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Synnex Signs Distribution Deal For Time Warner Business

Synnex has inked a distribution agreement with Time Warner Cable Business Class, unlocking cable, fiber-based Internet, voice and TV opportunities for solution providers.

Synnex has inked a distribution agreement with Time Warner Cable Business Class, unlocking cable, fiber-based Internet, voice and TV opportunities for solution providers.

The agreement follows a similar deal between the Fremont, Calif.-based distributor and Comcast Business in 2013, allowing Synnex and its channel partners to service 44 of the 50 largest U.S. cable markets.

"Now is the time to get into this," said Brandon Reid, Synnex's director of sales and business development. "The end users are demanding bandwidth upgrades."

[Related: Synnex Seeks To Ride Dell Distribution Wave With Client, Enterprise Offerings]

Synnex's cable practice is growing exponentially due to increased cloud usage and a desire to update networking equipment. Reid said both of those trends are driving demand for increased bandwidth.

"There's no cloud without connectivity," he said.

Solution providers can aid clients in meeting their connectivity needs by conducting site assessments and carrying out an entire networking equipment refresh, both of which end users would be hard-pressed to get directly from the cable company.

The channel also can add value -- and boost margins -- by wrapping products such as Microsoft Office 365 around the Time Warner offering.

Over the past year, Synnex has signed agreements with several hundred solution providers to resell Comcast Business. Reid expects similar success with Time Warner.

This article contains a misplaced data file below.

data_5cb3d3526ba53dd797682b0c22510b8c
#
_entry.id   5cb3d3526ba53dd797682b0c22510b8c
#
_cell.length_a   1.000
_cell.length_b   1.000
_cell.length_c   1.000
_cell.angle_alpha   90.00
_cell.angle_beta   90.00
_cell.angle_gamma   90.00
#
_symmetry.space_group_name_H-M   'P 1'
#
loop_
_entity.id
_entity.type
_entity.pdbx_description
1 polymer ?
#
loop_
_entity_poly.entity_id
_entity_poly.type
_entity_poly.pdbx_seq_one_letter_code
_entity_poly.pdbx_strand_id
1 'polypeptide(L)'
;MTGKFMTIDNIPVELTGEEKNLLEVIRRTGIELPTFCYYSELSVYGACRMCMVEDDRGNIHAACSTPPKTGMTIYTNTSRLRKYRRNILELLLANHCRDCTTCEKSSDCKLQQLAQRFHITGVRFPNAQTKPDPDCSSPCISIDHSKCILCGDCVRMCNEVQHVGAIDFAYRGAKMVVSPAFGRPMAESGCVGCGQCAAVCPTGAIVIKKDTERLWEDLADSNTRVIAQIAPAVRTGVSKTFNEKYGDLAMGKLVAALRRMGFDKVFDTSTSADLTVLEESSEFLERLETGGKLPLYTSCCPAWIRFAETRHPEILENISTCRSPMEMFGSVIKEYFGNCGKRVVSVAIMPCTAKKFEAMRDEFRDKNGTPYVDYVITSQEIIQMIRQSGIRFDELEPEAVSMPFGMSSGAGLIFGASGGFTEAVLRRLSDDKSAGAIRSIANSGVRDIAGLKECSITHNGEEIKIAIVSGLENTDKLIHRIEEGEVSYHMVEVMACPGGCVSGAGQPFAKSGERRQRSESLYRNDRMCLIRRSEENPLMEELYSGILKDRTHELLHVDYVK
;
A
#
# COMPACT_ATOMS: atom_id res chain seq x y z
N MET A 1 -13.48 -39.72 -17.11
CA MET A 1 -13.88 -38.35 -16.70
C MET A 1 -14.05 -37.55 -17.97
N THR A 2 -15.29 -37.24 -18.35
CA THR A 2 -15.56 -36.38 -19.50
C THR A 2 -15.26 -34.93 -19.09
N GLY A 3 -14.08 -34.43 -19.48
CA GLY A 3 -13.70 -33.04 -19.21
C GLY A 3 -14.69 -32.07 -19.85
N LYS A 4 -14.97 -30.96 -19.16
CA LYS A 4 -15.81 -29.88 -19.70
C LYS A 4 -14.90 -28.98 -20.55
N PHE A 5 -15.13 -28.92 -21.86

Channel partners who capitalize on Time Warner's offering can expect margins of at least 20 percent, and up to 50 percent, Reid said. VARs can either structure the agreement as a one-time, up-front commission, a perpetual annuity-based business or a hybrid of the two.

Synnex can provide channel partners with as much or as little assistance as they'd like, Reid said, from letting the solution provider do all the work to carrying out all the deployment and installation activities on their behalf. Margins aren't altered based on the amount of assistance requested by VARs or MSPs, he said.

VARs familiar with the cable market typically like to complete their own deals because they have their own sales force and better reach in the end-user community.

Although Synnex has a majority of America's major cable market carriers, Reid said the distributor is evaluating adding carriers if they fulfill a significant gap.

Rules and regulations stemming from the proposed acquisition of Time Warner by Comcast -- which was publicly announced in February and approved by shareholders in October -- are still being written, but Reid said the deal shouldn't have any impact on Synnex's cable offerings.

Many existing AtNetPlus customers lack the bandwidth needed to support cloud services or VoIP, resulting in latency, stability issues or failover circuits, said CEO Jay Mellon.

"Just about everything we do eats bandwidth," said Mellon, noting that clients often don't realize that a lack of bandwidth is causing their cloud-based applications to run slowly.

AtNetPlus has resold Time Warner products for eight years, but signed an agreement to go through Synnex in hopes that the distributor can provide the Stow, Ohio-based solution provider with a stronger voice, better pricing and higher commissions, Mellon said.

Mellon sometimes finds that his sales force is competing against Time Warner's direct sales team for contracts with local governments, a situation he's hoping Synnex can help them avoid.

"On the surface, it's worth investigating," Mellon said.

He also said he would like Synnex to invest in messaging and marketing to combat preconceived notions that Time Warner Cable Business Class suffers from some of the same shortcomings as Time Warner's residential service.

PUBLISHED DEC. 22, 2014

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